Spend, spend, spend…actually, don’t

Annual income twenty pounds, annual expenditure nineteen six, result happiness.
Annual income twenty pounds, annual expenditure twenty pound ought and six, result misery

Has the UK home-owning love-affair with all-things DIY and renovation cooled? Have the charms of the new bathroom, the redesigned garden or the outdoor kitchen paled in comparison with the allure of the jaunt to foreign – not necessarily warmer – climes or the sexiness of the new car on the driveway?

To look at the trading update from Travis Perkins, our largest builders’ merchant, the answer is probably, yes. The merchant issued a warning a couple of weeks ago to the effect that profits are likely to be lower than forecast, though still a respectable £240m for the full year. The money markets acted accordingly, with TP shares heading in the vicinity of the first lockdown lowpoint.

It’s not just the RMI market that is stuttering a little. The update says: “Volumes in both the new build housing and private domestic RMI markets continue to be impacted by higher interest rates and weaker consumer confidence driven by persistent, higher than anticipated consumer price inflation.”

New house building is, according to analysis by the Home Builders Federation, likely to fall to its lowest level since the second world war. We’ve heard that statistic a lot over the past 15 years, since the global financial crash of 2008 effectively turned the taps off UK housebuilding almost overnight. Since then there have been a great many schemes designed to improve matters, none of which solved the problem outright.

It’s not surprising that homeowners are running shy of the huge spend on their properties that we saw during 2020-2021. For a start, we’re not confined to barracks by the pandemic, so no longer do we have swathes of people looking at the wobbly paving slab in the garden and deciding that finally, they were going to do something about it. Then there’s the fact that a great many of us with gardens probably only have room in them for one shed/garden-office and/or one outdoor-kitchen/posh barbeque area. When ’tis done, so to speak, ’tis done.

However, more pertinent is the whole cost of living scenario. Food bills, energy bills, water bills, mortgage payments: they are all way, way higher than they were three years ago. Those sorts of rises make a serious dent in one’s ability to spend on essentials, or even saving for the proverbial a rainy day, let alone non-essentials. Which, let’s face it, a lot of RM&I is. R- repair, that needs to be done. M – maintenance, that ought to be done but could be put off. I – improvement – doesn’t need to be done at all, and when times are tough, won’t be. I remember John Carter telling me that, explaining a previous profit warning that TP had issued.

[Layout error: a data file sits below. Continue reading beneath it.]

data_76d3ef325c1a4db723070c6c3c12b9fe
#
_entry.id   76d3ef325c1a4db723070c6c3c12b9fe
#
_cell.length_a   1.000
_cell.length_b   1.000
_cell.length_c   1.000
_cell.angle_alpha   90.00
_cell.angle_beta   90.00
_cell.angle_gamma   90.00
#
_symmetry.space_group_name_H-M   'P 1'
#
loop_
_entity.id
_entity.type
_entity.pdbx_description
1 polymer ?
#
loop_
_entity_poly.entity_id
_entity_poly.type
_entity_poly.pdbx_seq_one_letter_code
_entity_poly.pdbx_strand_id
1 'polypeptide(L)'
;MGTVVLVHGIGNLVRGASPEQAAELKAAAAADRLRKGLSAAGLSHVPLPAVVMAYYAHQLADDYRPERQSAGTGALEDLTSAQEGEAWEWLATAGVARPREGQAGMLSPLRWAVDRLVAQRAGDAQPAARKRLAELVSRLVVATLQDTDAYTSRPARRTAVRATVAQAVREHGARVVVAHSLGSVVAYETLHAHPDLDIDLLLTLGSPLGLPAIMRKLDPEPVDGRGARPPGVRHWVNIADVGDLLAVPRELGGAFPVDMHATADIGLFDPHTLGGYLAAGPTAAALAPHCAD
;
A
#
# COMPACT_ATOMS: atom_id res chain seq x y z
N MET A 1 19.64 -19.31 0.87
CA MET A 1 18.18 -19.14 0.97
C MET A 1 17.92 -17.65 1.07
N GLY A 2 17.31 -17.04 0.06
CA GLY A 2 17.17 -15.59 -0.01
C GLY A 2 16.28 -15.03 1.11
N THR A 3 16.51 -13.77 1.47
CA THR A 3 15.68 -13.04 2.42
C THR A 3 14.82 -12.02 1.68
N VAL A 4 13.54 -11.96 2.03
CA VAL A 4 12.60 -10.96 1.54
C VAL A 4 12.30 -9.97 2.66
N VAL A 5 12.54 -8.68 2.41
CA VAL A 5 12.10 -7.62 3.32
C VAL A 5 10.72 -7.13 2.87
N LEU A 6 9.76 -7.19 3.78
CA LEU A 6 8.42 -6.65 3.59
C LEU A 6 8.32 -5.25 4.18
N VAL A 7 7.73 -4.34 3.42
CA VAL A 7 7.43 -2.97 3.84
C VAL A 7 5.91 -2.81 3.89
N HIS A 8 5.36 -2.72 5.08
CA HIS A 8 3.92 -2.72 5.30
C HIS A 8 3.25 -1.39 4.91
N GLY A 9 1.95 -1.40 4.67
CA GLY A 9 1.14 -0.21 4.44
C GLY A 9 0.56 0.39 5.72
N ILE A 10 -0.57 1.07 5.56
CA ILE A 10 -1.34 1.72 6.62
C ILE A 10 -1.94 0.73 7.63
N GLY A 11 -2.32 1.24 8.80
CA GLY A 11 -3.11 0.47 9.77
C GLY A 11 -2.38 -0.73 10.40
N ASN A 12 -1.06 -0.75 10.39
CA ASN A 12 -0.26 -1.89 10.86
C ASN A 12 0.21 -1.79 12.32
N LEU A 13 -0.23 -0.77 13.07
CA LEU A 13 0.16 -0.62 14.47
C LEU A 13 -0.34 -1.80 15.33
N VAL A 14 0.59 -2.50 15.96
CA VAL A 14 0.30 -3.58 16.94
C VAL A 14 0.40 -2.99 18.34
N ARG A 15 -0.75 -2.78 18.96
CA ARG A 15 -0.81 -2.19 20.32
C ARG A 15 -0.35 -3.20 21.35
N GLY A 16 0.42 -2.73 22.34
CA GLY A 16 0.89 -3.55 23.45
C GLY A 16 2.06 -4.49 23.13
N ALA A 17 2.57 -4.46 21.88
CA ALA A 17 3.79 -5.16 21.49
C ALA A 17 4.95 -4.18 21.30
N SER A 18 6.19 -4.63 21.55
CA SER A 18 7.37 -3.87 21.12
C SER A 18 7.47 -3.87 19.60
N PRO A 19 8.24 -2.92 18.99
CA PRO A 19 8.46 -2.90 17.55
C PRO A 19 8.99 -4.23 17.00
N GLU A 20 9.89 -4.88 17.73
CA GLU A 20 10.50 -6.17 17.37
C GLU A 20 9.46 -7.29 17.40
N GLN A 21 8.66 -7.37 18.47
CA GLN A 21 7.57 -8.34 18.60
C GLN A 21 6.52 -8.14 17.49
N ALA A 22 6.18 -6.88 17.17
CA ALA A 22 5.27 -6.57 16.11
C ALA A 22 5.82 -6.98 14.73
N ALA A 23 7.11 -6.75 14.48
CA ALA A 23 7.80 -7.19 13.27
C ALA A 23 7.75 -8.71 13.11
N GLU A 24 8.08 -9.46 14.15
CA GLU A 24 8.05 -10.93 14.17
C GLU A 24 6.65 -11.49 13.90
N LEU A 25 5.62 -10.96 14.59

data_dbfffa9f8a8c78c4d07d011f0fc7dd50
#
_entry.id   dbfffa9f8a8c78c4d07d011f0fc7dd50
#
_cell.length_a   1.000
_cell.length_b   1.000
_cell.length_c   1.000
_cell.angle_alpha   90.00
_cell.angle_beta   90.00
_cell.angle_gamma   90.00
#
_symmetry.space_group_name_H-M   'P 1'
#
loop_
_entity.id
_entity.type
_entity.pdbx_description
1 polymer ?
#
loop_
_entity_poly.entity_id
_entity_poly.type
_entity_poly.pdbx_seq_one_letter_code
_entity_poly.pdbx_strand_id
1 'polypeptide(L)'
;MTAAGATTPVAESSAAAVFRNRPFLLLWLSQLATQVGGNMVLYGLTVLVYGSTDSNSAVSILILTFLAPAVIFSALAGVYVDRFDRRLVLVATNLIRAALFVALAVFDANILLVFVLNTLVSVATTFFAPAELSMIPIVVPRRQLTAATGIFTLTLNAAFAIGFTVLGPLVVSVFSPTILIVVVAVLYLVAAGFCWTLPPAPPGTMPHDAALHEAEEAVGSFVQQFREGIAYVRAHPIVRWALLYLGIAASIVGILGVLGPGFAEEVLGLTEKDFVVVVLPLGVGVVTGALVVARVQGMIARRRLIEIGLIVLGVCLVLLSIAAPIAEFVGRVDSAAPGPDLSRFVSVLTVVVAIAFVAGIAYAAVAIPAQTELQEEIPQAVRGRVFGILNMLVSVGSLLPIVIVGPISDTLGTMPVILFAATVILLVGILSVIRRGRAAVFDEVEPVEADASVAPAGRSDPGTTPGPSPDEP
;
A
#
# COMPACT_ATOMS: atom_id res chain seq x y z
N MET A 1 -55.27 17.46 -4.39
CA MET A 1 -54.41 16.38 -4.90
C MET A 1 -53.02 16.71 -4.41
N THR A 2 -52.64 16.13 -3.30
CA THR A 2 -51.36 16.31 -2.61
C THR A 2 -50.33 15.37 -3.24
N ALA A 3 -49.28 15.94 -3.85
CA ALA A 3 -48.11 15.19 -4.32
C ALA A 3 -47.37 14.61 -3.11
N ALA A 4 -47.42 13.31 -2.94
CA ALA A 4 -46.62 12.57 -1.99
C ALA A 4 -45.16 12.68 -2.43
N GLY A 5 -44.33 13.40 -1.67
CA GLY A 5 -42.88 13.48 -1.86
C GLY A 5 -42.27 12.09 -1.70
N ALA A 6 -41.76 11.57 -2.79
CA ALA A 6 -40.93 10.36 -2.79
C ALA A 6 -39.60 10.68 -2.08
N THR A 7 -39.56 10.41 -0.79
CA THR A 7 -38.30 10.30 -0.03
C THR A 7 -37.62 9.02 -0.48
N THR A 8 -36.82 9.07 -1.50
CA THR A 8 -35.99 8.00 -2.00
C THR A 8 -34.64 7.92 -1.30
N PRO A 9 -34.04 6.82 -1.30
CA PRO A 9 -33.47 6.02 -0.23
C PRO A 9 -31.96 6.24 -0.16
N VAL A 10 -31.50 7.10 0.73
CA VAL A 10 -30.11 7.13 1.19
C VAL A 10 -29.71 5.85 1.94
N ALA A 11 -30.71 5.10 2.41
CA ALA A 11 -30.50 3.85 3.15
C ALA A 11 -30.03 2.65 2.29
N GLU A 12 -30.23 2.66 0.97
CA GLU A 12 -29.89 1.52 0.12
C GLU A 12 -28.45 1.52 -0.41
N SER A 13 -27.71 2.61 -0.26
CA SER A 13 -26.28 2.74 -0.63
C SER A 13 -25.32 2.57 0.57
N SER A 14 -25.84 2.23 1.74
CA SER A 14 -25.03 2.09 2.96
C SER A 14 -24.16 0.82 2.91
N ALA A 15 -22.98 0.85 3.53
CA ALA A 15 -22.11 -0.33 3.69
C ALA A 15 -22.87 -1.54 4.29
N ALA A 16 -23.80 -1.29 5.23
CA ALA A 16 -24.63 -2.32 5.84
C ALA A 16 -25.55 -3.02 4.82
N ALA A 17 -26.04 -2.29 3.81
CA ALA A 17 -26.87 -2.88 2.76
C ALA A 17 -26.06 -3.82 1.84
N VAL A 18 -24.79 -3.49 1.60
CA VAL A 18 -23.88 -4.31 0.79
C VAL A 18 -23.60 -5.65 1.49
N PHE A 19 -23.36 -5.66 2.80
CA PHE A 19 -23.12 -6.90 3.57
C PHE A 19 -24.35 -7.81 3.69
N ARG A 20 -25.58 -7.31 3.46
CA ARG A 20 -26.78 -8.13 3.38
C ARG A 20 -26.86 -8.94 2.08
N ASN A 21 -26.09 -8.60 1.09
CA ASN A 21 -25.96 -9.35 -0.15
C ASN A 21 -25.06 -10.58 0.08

The interest rate rises, which affect those people with mortgages, or those hoping to obtain one and get on the housing ladder, are eventually going to feed into house prices, which in turn affect householder confidence – and in many cases actual ability – to spend money on their homes. So much of the activity in this sector of the industry is tied in with housing transaction levels, we know that. However, the idea that those who don’t move, improve, which has held the RMI sector in good stead during previous sticky economic times won’t hold water if householders can afford to do neither.

It’s not all totally doom and gloom though. The TP update also suggests that, so far there is a more resilient performance across other sectors, namely commercial, industrial, infrastructure and public sector housing – and Toolstation continues to perform in line with expectations both in the UK and Europe.

The last time I popped into Toolstation and its brother-from-another-mother rival Screwfix (for some reason the only places I can buy the right lightbulbs for some of my lamps) they were heaving. So, there is plenty of work being done by some people somewhere. For now, anyway. It just means that merchants – national, independent and the inbetweeners – are going to have to work hard to make sure they get their share of it. Work harder and smarter.

Radio-silence for the next two weeks while I’m on annual leave. Bye!


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About Fiona Russell-Horne

Group Managing Editor across the BMJ portfolio.

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